Climb out of the trough is likely to be uneven and slow-paced, between supply and demand, industry and services sector performance. Supply is expected to adjust partially ahead of a revival in demand. Consumption weakness in the current cycle stems from weaker disposable incomes and uncertainty over employment prospects, rather than changes in the rate cycle. This requires a larger fiscal push, which carries a larger multiplier than purely easier financial conditions. Stimulus measures from the fiscal route might be in the shape of boost to purchasing power through cash support, reduction in direct/ indirect tax rates, higher infrastructure spending indirectly lifting demand, alongside direct aid to most affected sectors, including discretionary services.
Fiscal headroom is, however, limited. Latest data showed that the cumulative fiscal deficit for the first four months of FY21 (April-July) has already exceeded the INR7.96trn projection for the year, rising to 103% of the budgeted target. This compares to <80% in the comparable period last year. Full year central and state government deficit is expected to exceed 12% of GDP. We still see room for another a more targeted fiscal boost in 2HFY21, but limited bullets suggest the support package is unlikely to effectively boost near-term demand.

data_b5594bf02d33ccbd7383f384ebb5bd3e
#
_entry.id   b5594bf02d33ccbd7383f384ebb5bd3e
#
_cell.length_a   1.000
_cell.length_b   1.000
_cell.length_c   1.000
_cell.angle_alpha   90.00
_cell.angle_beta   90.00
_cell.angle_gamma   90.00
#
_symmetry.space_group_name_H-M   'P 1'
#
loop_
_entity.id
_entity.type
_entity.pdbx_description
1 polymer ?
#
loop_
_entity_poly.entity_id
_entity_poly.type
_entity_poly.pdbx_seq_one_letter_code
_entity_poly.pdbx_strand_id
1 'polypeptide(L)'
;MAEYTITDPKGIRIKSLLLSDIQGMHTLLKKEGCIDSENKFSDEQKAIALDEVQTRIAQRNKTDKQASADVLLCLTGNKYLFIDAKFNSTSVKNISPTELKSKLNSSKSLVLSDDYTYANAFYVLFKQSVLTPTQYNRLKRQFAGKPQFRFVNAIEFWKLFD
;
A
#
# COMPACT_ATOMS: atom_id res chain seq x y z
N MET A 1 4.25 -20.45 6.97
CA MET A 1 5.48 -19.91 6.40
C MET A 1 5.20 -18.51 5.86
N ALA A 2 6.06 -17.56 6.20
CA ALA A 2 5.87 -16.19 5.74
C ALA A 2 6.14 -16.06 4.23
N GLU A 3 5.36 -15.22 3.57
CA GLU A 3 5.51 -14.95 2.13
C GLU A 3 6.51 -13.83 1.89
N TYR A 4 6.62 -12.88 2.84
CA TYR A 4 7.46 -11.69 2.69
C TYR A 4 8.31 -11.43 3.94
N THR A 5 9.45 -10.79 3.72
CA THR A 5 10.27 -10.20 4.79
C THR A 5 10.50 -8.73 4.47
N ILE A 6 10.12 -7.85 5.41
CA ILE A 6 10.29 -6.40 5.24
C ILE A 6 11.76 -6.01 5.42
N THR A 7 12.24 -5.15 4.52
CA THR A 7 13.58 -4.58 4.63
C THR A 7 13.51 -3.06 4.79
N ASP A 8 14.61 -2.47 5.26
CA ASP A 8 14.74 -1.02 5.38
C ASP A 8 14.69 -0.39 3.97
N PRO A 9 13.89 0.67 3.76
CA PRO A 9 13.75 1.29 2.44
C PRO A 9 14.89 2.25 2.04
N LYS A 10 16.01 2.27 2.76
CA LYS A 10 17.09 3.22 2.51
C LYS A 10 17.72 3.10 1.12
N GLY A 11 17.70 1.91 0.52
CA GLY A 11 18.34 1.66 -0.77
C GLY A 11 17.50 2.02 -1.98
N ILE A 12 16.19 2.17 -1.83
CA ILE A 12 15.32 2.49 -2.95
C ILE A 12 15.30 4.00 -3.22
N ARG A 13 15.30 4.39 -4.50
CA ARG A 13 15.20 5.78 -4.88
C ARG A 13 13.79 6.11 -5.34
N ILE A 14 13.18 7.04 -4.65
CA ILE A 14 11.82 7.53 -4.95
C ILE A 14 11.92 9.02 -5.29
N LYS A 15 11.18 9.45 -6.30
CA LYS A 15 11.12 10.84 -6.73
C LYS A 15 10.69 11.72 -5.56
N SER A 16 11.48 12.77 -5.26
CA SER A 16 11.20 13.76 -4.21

Lowering GDP forecasts
Our in-house GDP Nowcasting model points to a smaller, yet double-digit contraction in 3Q (2QFY21). Factoring in a sharper contraction in 1QFY21, delayed flattening in the infection curve, and restrained fiscal space, we now expect GDP to continue to contract in rest of the three quarters of FY21. This also implies a downward revision in our FY21 GDP forecast to -10.5% y/y vs -6.0% previously, assuming the infection curve begins to taper into 4Q20-1Q21, farm output adds to growth and a measured fiscal boost is in store in 2H. A vaccine find or efficient control on the pandemic curve will lend upside bias to our estimate.
Daily pandemic count stays high, Unlock 4.0 gets underway
India’s daily count of COVID-19 cases has jumped in recent days, taking the total number of cases past 3.6million. The country has the third highest number of cases in the world and is closing in on Russia’s count. Silver linings are the improving recovery rate – from sub-60% in June to over 76% in August, as well as a pick-up in testing numbers
Even as the case count continues to rise, the fourth stage of the phased reopen is underway, as focus shifts to protecting livelihoods. Unlock 4.0 will be rolled out this month, with states no longer permitted to impose lockdowns outside containment zones without the central government’s permission. Important changes will include a) resumption of metro services from Sep 7; b) return of up to 50% of teaching and non-teaching staff to schools outside containment zones from Sep 21; c) schools/ colleges will stay closed till end-Sep; d) Maximum of 100 people will be allowed to attend social, cultural, political and religious functions.; e) theatres, pools, entertainment parks, and other entertainment parks will remain closed; f) international air travel stays suspended. States have also announced relaxation in few local rules, e.g. Tamil Nadu, Maharashtra etc.
RBI shows its hand in the debt markets
With growth on the slide and rising concerns over inflation as well as fiscal outlook, Indian 10Y bond yield had hardened in recent sessions, widening the duration premium. To address concerns over premature tightening in financial conditions and prevent a reversal in hard-fought transmission, the central bank showed its hand by a combination of measures on Monday.